Wednesday, November 19, 2008

HPD Armchair Quarterbacks its Officers

I caught this story in this morning's edition of the chronicle. Remember the police chase in which a man claiming to be a federal agent was shot and killed after he initiated a pursuit? Well, Houston Police Chief Harold Hurtt has disciplined two officers involved in the shooting. A major pet peeve of police officers is being second guessed by administrators who weren't even there. Of course there is a video and you can watch the video attached to the link. I'd like to know how Chief Hurtt was watching this video. The internal investigation found that;

"Sgt. Andrew J. Washington and Officer Cecil A.T. Foster did not use sound judgment and did not follow department policy in the incident."

The department policy, they didn't talk to the man at the end of the chase! One officer was given a 1-day suspension and the other officer was given a written reprimand. Both are appealing their punishments.

One could ask if Chief Hurtt and IAD were watching the video through the eyes of an officer in that situation, at that exact moment in time. Or with the eyes of a long time police administrator trying to use the benefit of hindsight, and "what ifs." Because the city is now being sued over this were they watching this video looking for the slightest policy violation so disciplinary action could be handed out to cover the city? Watch the video at the end of the chase. You can hear officers giving verbal commands which are plainly being ignored, so they are talking to him but he isn't listening. I guess that isn't included in the HPD definition of "sound judgment" and "talking to the man." Keep in mind, when an administrator like Hurtt uses the term "sound judgment" it means one of two things. The first is that the officer did something contrary to common sense that it is unfathomable (not this case). The second meaning translates "with the benefit of hindsight and from my cushy armchair this is what I would have done knowing what the outcome is!" What Hurtt has also done is given ACLU-police hating attorney Randall Kallinen an argument to give to a jury of potentially ill-informed people who will believe that C-A-T really spells dog if you tell them right. Kallinen is now saying this policy violation proves his case. No it doesn't. What most people don't understand is that a violation of policy doesn't mean a violation of the law or liability. Department policies are rules and guidelines that are supposed to have all officers act the same way in any situation. Well, policies, like laws are interpreted differently by different people. Also, policies cannot foresee every possible situation and that's when officer discretion has to kick in. Think about this, situations can change in an instant, policies and procedures don't change. For example, let's say a department has a policy that says officers, while involved in a vehicle pursuit, cannot chase the criminal the wrong way on the highway. Okay, that is fine and dandy. Let's say the man running just killed a woman and kidnapped her baby. Knowing this policy he drives east in the west bound lanes and by stroke of luck, there is no west bound traffic. Now, what is this officer supposed to do? Follow department policy and not chase the kidnapper? Or use judgment and go after the kidnapper the wrong way on an empty road? Remember, situations change, polices don't.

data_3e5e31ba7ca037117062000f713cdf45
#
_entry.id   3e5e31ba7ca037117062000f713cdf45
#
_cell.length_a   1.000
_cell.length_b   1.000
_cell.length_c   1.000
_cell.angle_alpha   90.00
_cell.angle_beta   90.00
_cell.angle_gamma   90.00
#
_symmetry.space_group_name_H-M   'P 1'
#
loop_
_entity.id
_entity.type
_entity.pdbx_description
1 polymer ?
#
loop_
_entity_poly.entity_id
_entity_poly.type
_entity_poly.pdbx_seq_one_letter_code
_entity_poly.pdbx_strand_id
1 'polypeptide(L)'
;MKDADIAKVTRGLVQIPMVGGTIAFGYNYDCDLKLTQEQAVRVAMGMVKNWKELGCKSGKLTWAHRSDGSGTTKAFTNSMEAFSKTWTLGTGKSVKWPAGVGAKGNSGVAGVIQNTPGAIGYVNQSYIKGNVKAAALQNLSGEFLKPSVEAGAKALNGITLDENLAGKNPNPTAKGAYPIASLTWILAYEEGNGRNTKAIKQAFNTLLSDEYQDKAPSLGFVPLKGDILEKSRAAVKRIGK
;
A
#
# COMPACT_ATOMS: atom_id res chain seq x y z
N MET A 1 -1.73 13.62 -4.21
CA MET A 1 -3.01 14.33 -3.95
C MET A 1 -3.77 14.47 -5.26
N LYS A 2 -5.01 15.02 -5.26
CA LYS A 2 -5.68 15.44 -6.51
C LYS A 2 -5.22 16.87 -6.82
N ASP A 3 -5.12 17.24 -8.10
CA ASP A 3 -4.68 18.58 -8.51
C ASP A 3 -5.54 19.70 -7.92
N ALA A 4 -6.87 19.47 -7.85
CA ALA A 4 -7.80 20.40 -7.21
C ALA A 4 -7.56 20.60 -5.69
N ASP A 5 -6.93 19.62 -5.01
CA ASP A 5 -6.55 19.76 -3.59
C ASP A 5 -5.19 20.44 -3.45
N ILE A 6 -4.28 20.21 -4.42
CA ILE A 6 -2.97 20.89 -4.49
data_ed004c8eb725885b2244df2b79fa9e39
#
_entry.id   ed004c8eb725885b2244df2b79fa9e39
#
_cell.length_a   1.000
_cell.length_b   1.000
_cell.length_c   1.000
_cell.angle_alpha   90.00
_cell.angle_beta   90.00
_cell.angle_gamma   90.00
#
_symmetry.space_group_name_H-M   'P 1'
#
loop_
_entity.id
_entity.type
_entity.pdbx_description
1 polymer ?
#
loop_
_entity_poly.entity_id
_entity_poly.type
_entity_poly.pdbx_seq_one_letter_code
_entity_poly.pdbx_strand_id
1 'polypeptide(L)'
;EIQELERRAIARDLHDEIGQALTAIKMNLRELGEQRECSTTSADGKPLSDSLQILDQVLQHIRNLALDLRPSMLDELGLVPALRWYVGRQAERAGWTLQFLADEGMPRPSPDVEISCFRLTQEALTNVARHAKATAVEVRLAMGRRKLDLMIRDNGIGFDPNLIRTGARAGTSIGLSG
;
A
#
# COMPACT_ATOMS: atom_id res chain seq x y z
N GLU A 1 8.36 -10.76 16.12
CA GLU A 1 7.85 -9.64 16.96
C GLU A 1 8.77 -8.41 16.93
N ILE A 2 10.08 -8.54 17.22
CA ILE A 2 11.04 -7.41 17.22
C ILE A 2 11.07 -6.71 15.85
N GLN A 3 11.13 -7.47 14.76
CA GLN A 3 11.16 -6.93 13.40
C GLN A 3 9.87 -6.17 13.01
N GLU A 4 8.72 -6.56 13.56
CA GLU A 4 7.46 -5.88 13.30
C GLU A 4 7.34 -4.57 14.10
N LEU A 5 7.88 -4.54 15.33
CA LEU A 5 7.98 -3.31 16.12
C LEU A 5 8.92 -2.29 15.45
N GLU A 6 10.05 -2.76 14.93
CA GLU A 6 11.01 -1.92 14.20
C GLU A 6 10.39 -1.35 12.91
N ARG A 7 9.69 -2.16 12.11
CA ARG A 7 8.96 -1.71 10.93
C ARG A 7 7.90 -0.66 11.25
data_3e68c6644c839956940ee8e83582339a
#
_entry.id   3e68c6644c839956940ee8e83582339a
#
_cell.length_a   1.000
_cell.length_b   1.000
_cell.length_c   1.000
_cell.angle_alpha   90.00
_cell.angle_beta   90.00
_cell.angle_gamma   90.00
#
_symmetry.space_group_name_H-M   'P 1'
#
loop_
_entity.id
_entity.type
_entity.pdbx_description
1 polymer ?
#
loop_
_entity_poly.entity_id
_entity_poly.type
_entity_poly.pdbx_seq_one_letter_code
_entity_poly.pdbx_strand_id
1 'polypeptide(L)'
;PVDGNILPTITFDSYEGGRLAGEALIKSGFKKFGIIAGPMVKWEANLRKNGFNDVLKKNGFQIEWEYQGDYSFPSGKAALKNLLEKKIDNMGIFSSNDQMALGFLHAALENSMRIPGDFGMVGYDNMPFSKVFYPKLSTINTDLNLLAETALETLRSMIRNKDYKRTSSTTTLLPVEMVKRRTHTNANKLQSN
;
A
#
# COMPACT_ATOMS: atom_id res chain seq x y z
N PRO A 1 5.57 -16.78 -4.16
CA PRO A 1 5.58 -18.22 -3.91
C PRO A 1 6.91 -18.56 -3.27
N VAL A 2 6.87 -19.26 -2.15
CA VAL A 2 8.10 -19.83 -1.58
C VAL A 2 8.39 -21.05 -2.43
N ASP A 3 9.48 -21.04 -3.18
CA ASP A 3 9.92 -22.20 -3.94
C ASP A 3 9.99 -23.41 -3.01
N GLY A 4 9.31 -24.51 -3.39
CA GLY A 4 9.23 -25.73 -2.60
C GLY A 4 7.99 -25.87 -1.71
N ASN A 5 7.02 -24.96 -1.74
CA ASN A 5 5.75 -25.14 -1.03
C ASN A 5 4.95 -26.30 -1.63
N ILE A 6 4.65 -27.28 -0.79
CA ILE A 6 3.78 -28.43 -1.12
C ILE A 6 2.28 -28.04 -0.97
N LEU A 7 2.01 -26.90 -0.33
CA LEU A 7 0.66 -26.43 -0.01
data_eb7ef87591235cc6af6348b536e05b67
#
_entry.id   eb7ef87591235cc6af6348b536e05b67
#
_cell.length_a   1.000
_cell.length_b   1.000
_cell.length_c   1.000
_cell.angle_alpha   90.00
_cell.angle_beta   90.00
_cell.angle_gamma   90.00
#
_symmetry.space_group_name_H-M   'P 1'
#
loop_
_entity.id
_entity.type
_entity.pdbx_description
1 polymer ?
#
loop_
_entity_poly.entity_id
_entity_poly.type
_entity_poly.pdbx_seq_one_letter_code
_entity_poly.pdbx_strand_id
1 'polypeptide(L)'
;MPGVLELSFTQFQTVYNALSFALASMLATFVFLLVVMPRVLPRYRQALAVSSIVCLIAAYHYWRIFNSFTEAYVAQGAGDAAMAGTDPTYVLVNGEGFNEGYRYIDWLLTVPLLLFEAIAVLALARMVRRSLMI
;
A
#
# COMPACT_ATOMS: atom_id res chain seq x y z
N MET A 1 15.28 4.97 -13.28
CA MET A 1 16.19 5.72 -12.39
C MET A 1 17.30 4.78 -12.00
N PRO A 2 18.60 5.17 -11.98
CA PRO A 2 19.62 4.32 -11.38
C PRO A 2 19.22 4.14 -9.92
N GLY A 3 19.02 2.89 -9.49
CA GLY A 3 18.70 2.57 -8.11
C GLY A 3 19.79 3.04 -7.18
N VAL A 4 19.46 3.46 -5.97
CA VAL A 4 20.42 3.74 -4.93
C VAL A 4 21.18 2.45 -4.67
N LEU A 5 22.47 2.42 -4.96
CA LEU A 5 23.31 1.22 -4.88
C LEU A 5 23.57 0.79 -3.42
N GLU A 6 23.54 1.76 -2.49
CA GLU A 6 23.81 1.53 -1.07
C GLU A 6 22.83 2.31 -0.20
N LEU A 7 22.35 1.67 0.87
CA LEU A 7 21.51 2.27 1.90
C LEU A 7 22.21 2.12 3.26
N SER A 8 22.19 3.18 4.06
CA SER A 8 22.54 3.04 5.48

At least HPD's internal investigation found the shooting to be justified. At least Hurtt could see that from the video.

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